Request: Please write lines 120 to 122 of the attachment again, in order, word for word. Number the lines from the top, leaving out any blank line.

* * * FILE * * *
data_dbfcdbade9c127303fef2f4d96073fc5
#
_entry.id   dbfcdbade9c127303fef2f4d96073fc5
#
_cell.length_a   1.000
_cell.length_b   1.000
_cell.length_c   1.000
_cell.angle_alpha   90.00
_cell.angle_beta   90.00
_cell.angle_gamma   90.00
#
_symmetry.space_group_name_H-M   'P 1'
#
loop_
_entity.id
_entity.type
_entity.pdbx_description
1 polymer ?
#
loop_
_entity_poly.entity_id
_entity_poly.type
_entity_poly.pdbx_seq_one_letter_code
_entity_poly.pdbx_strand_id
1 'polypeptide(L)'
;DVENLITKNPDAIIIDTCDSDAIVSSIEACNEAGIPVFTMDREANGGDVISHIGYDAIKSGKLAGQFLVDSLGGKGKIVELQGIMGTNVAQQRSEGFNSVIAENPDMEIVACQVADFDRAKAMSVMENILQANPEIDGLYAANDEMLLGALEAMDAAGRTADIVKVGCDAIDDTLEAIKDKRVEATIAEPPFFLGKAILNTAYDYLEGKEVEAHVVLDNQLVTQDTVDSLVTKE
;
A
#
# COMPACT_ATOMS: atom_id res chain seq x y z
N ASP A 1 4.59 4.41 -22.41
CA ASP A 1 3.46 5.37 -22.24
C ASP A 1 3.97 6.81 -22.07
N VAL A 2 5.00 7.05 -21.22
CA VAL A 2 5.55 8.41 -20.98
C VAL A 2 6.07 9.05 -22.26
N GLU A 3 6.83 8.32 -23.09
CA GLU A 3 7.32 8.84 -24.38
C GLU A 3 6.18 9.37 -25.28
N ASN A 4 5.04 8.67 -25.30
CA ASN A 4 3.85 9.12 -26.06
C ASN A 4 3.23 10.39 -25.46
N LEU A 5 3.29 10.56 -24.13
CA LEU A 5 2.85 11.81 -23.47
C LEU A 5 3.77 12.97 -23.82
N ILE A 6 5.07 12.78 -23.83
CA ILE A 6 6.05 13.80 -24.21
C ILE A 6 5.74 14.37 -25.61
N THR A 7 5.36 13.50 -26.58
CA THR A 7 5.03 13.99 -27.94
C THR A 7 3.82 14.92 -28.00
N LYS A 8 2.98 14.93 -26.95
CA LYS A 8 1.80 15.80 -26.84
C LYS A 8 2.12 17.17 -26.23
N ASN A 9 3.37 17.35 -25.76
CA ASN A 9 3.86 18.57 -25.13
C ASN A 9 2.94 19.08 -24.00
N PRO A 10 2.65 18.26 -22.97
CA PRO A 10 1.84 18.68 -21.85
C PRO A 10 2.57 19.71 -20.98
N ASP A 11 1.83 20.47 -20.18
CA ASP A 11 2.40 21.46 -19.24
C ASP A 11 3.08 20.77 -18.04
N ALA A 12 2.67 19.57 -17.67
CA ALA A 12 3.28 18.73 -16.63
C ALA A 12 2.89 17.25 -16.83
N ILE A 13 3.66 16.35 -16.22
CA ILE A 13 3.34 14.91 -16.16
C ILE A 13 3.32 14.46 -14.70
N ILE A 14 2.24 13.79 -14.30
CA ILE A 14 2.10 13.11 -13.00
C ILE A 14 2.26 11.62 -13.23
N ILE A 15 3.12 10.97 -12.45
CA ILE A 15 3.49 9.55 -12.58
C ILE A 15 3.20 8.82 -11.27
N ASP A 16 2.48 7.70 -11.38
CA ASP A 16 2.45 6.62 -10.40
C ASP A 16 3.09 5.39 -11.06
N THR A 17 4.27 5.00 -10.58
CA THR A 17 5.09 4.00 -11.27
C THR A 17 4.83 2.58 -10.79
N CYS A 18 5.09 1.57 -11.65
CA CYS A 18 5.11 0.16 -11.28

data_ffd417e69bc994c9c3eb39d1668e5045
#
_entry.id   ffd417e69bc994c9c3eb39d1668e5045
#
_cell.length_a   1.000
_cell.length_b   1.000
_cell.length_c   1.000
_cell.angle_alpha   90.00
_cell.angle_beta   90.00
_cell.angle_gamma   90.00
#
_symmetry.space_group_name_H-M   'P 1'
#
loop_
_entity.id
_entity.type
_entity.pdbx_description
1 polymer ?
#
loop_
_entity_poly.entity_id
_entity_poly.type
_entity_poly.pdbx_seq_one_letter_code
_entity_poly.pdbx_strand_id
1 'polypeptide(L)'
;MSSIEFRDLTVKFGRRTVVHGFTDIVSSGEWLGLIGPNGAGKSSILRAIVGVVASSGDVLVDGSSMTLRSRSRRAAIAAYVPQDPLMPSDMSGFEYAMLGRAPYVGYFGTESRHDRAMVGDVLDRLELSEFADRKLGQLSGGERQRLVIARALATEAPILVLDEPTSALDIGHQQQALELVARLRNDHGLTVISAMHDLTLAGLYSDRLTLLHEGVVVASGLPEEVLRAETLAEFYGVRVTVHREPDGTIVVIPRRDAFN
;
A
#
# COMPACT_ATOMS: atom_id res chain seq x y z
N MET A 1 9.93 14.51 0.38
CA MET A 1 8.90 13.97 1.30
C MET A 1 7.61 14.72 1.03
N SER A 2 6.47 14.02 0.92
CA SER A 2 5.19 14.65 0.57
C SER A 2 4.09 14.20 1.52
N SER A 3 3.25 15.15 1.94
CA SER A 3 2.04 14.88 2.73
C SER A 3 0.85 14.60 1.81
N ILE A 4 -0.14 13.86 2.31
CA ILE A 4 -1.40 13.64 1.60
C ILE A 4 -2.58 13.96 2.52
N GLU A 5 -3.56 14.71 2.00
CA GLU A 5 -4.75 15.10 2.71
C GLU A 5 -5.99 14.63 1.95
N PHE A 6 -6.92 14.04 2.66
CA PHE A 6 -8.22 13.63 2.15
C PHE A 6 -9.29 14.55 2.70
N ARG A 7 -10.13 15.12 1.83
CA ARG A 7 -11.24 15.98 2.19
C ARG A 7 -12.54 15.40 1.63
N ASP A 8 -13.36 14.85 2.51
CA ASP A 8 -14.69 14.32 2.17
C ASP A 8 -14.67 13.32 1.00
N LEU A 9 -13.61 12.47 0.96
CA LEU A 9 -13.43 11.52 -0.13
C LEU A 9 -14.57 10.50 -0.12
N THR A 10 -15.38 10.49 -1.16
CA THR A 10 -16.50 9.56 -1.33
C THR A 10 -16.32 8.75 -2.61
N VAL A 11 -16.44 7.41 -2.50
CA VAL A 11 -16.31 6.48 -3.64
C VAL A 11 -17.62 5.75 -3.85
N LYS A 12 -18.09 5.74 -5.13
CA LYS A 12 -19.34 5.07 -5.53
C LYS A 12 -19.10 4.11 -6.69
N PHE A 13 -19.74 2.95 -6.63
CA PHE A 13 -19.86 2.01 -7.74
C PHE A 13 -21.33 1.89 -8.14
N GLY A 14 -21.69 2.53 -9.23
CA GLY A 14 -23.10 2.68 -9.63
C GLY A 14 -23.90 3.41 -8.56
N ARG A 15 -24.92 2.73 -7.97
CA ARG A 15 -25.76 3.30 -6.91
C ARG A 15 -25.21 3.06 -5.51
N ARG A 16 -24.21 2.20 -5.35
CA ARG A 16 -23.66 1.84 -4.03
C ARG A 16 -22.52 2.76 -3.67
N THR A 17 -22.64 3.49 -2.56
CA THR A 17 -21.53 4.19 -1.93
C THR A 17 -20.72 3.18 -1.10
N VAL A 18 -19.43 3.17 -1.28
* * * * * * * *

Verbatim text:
N SER A 3 3.25 15.15 1.94
CA SER A 3 2.04 14.88 2.73
C SER A 3 0.85 14.60 1.81